The familiarity we felt as we drove from Nelspruit after our three full days of travel, was comforting. As we began the long final drive toward Gate 2 in Marloth Park, around 3:00 pm yesterday, where the guards at the gate gave us a one month pass to hang on the rearview mirror with offers for more in months to come. We knew we were “home.”

We drove to Louise and Danie’s beautiful Information Center to be greeted with the enthusiasm we so cherish, with them as such great friends for the past seven years, during which we always stayed in close touch when we were away. We sat at their gorgeous bar, commiserating for a few hours until finally, it was time to come to our new home.

We knew the house was small, a single story with two bedrooms, two en-suite bathrooms, a spacious lounge/living room, a dining room with a  fantastic table and upholstered chairs, and a good-sized modern kitchen with a countertop with bar stools, well-equipped with everything we’ll need.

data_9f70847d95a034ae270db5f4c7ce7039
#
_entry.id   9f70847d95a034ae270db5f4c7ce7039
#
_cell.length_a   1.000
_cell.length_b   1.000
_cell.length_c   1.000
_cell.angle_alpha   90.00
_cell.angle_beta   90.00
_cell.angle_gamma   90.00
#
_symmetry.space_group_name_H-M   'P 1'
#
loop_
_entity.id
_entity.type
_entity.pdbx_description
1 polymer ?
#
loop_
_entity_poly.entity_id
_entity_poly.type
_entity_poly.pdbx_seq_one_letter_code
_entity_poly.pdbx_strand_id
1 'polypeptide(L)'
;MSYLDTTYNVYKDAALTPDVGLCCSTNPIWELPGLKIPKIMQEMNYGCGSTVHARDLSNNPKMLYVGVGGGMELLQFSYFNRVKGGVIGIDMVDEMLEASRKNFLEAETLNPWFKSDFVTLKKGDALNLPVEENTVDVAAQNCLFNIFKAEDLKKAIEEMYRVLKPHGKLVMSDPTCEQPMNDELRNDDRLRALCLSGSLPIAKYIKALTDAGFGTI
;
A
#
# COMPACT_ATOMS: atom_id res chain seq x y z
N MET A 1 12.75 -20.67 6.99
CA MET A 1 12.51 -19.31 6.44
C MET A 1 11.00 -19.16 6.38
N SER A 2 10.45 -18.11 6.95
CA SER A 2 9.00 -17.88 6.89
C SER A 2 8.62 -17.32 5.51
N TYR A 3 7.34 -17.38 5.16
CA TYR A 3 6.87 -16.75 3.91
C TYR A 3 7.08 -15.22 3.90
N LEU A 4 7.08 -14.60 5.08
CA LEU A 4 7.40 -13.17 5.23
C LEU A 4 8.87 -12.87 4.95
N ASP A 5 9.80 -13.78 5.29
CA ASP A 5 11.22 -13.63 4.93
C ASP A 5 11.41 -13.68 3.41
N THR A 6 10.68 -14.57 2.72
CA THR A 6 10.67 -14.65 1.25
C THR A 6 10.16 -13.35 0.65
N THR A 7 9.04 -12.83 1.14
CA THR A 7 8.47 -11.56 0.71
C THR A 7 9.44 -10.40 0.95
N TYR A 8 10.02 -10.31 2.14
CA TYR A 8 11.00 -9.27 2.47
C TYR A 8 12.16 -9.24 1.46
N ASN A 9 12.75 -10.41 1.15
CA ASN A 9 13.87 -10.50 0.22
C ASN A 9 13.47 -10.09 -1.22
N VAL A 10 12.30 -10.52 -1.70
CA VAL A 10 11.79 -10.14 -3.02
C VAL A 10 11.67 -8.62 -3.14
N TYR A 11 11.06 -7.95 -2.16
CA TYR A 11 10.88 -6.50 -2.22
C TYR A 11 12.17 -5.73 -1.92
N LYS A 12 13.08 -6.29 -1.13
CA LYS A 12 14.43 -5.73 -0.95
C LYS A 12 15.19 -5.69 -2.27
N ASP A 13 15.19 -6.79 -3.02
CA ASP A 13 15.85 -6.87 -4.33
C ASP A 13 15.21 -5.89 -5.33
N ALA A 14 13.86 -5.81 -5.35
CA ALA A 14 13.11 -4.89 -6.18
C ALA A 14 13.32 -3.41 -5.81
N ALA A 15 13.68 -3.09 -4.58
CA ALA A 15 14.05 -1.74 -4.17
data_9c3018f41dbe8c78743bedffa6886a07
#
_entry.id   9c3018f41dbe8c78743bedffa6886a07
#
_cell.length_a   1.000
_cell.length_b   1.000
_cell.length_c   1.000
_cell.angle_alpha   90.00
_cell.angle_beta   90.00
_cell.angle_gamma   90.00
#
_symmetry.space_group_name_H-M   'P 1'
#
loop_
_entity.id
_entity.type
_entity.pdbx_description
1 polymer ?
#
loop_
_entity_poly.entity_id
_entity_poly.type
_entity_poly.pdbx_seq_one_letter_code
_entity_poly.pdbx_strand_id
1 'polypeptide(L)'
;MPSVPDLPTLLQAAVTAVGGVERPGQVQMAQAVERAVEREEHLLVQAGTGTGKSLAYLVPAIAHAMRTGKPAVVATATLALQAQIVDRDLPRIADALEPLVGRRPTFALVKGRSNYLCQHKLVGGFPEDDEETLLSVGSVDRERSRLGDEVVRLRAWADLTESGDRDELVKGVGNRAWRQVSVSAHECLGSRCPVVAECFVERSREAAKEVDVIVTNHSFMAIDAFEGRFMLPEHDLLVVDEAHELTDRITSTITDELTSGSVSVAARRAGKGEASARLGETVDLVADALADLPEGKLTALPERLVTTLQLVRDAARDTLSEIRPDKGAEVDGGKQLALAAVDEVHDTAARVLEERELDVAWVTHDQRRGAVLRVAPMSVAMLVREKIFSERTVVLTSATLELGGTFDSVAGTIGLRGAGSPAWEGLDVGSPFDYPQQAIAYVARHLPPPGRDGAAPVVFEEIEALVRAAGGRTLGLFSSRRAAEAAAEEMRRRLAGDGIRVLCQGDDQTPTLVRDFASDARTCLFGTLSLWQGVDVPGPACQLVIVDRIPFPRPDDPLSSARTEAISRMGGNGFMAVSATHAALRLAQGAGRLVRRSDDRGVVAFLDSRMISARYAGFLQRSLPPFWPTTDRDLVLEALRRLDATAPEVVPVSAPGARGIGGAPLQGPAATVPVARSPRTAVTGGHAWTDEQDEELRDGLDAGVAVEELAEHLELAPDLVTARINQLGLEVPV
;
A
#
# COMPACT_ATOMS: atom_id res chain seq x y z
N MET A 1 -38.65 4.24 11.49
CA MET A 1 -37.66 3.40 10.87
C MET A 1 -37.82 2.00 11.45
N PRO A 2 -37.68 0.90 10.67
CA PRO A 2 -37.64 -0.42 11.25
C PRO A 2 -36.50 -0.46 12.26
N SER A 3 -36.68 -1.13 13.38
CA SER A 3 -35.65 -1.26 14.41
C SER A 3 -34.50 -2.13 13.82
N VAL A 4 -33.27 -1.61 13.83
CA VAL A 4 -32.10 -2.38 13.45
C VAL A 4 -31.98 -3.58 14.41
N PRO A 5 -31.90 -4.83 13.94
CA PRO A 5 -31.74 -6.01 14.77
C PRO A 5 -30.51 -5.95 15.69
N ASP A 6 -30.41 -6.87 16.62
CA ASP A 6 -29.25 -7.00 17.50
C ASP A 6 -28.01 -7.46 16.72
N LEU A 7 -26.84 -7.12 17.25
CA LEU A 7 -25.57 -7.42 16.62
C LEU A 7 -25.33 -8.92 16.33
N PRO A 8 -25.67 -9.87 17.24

Louise grocery shopped for us, putting everything away as we would have. She knows us so well after all these years. Soon, we’ll prepare our first meal, steak on the braai. Is it any wonder, we’ll be eating beef for the next several days? We weren’t hungry for breakfast this morning and last night, we didn’t bother with dinner. Instead, we had a small plate of good cheeses to share, along with water and iced tea.

We definitely had good luck during the three travel days, which included the following details Tom compiled this morning::

“Three flights; the first from Mumbai, to Dubai, 2 hours 45 minutes with a 16-hour layover. A second flight from Dubai, to Johannesburg an 8 hour 45-minute flight with a 26-hour layover. The third flight from Johannesburg, to Nelspruit (Kruger Mpumalanga International Airport), 45 minutes.